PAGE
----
3. A log peeling tool comprising in combination an elongated hollow tubular handle, power transmission means attached to one end of the handle, a head swingably attached to the opposite end of the handle, means carried by the handle and engagable with the head for locking the handle in any adjusted angular relation t0 the head, said head comprising a frame, and a top wall in the form of a slip plate curved forwardly and downwardly at its forward end, a tip swingably and lockably attached to the forward end of said head, traction means carried by said head and comprising a plurality of endless traction chains, said chains being operatively connected with said power transmission means by means extending through said handle, each of said chains being made up of a plurality of pivotally interconnected links having parallel teeth arranged on both of their sides for engagement with the wood beneath the bark of a log being peeled, and for driving said head forwardly during a peeling operation, and means formed within the head and disposed between said parallel teeth for dislodging wood chips and the like from between said teeth.

4. A log peeling tool comprising in combina tion an elongated hollow tubular handle, power transmission means attached to one end of the handle, driving means disposed on the interior oi' the handle and connected with said power transmission means, a head, means formed on one end of the head for pivotal attachment to the opposite end of said handle and for locking said head in angular relation to said handle, said head comprising a frame consisting of parallel side members and spaced apart interconnecting cross members all formed integral with a slip plate extending throughout the length of the head and being curved forwardly and downwardly at the forward end of the head, endless traction chains rotatably mounted to both sides of said frame, means disposed within the frame and connected tc said chains for operating the same and operatively connected to said driving means within the handle, a forwardly tapering tip pivotally attached to the forward end of said head as a continuation of said forwardly downwardly curved portion of the head, spring-urged means movable within the head and controllable from said rst mentioned end of the handle for selective engagement with said tip for locking the tip in various angular positions with respect to said head, each of said chains consisting of a plurality of pivotally interconnected links each formed with parallel side plates having pointed extensions formed thereon, means carried by the head and disposed between the extensions of the plates of the links and adapted to dislodge wood chips or particles accumulating between said plates.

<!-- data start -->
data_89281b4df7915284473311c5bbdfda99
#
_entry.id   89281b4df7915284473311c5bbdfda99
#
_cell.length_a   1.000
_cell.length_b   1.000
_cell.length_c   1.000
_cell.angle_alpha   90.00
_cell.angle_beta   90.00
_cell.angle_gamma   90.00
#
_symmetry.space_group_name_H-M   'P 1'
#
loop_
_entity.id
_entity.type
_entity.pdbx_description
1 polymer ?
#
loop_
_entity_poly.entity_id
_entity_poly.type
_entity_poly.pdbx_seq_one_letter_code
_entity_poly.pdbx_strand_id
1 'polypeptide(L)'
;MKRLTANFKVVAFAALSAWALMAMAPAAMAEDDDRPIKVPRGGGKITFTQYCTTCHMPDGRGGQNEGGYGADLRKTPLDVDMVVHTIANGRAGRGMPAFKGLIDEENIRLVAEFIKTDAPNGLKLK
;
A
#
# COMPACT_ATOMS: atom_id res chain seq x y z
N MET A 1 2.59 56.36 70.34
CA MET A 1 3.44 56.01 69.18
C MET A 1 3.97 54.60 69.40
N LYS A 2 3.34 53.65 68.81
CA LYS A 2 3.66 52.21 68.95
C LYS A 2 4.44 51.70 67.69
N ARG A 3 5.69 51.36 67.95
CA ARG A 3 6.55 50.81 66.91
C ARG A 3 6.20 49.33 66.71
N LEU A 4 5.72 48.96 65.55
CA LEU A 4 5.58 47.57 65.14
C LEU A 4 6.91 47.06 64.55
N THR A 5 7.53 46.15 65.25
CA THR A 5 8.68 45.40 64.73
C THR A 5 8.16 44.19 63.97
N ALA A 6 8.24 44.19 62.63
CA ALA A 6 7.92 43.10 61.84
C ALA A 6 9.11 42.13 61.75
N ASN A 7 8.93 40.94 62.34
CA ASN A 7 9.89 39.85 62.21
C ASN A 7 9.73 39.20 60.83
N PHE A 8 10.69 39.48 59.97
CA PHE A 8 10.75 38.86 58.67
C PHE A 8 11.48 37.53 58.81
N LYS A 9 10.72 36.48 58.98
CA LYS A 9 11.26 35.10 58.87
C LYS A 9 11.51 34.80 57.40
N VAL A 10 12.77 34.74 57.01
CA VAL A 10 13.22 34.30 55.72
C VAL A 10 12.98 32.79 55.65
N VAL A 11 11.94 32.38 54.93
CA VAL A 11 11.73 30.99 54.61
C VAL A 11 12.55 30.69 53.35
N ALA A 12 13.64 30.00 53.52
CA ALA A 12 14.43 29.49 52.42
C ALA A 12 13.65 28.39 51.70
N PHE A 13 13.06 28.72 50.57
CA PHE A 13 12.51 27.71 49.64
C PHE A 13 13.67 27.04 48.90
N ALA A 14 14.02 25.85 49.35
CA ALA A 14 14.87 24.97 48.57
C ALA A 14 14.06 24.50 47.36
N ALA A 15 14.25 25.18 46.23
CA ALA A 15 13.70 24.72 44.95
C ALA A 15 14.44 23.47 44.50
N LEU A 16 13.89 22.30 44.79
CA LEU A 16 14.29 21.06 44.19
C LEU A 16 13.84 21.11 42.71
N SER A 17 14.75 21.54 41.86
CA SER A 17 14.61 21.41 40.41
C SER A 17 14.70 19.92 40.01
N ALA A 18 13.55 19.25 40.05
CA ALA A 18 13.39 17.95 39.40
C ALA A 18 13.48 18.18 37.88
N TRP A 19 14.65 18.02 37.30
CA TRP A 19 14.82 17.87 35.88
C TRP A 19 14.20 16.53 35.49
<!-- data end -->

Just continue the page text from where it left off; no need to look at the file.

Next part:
LOUIS W. JOHNSON.

WILLIAM GEORGE SAUNDERS.

References Cited in the le of this patent UNITED STATES PATENTS Number Name Date 1,558,735 McArthur Oct. 27, 1925 FOREIGN PATENTS Number Country Date 541,950 Germany Jan. 16, 1932

Patent Citations
Cited PatentFiling datePublication dateApplicantTitle
US1558735 *May 1, 1924Oct 27, 1925Mcarthur Arthur RBark-removing tool
DE541950C *Dec 11, 1930Jan 16, 1932Friedrich TismerAbborker
Referenced by
Citing PatentFiling datePublication dateApplicantTitle
US2652868 *Oct 10, 1952Sep 22, 1953Grant Reginald HBark-removing tool having oppositely rotating toothed rollers
US2689590 *Sep 27, 1952Sep 21, 1954Whitaker James NSwingable redwood-bark-peeling chisel having peeled-log-contacting guide
US3039502 *Jan 6, 1959Jun 19, 1962Spivey Hoke APortable chain saw mortising gage
US3158956 *Feb 20, 1961Dec 1, 1964Mcculloch CorpTree girdler
US4304275 *Dec 14, 1979Dec 8, 1981Michael GloverLog debarker
US4506444 *Mar 23, 1983Mar 26, 1985Santrade Ltd.Chain saw bar
US4924571 *Jun 17, 1988May 15, 1990Albertson Graham BArm controlled power cutter
US4996773 *Nov 24, 1989Mar 5, 1991Albertson Graham BArm controlled power cutter
Classifications
U.S. Classification144/208.92, 254/104
International ClassificationB27L1/00, B27L1/06
Cooperative ClassificationB27L1/06
European ClassificationB27L1/06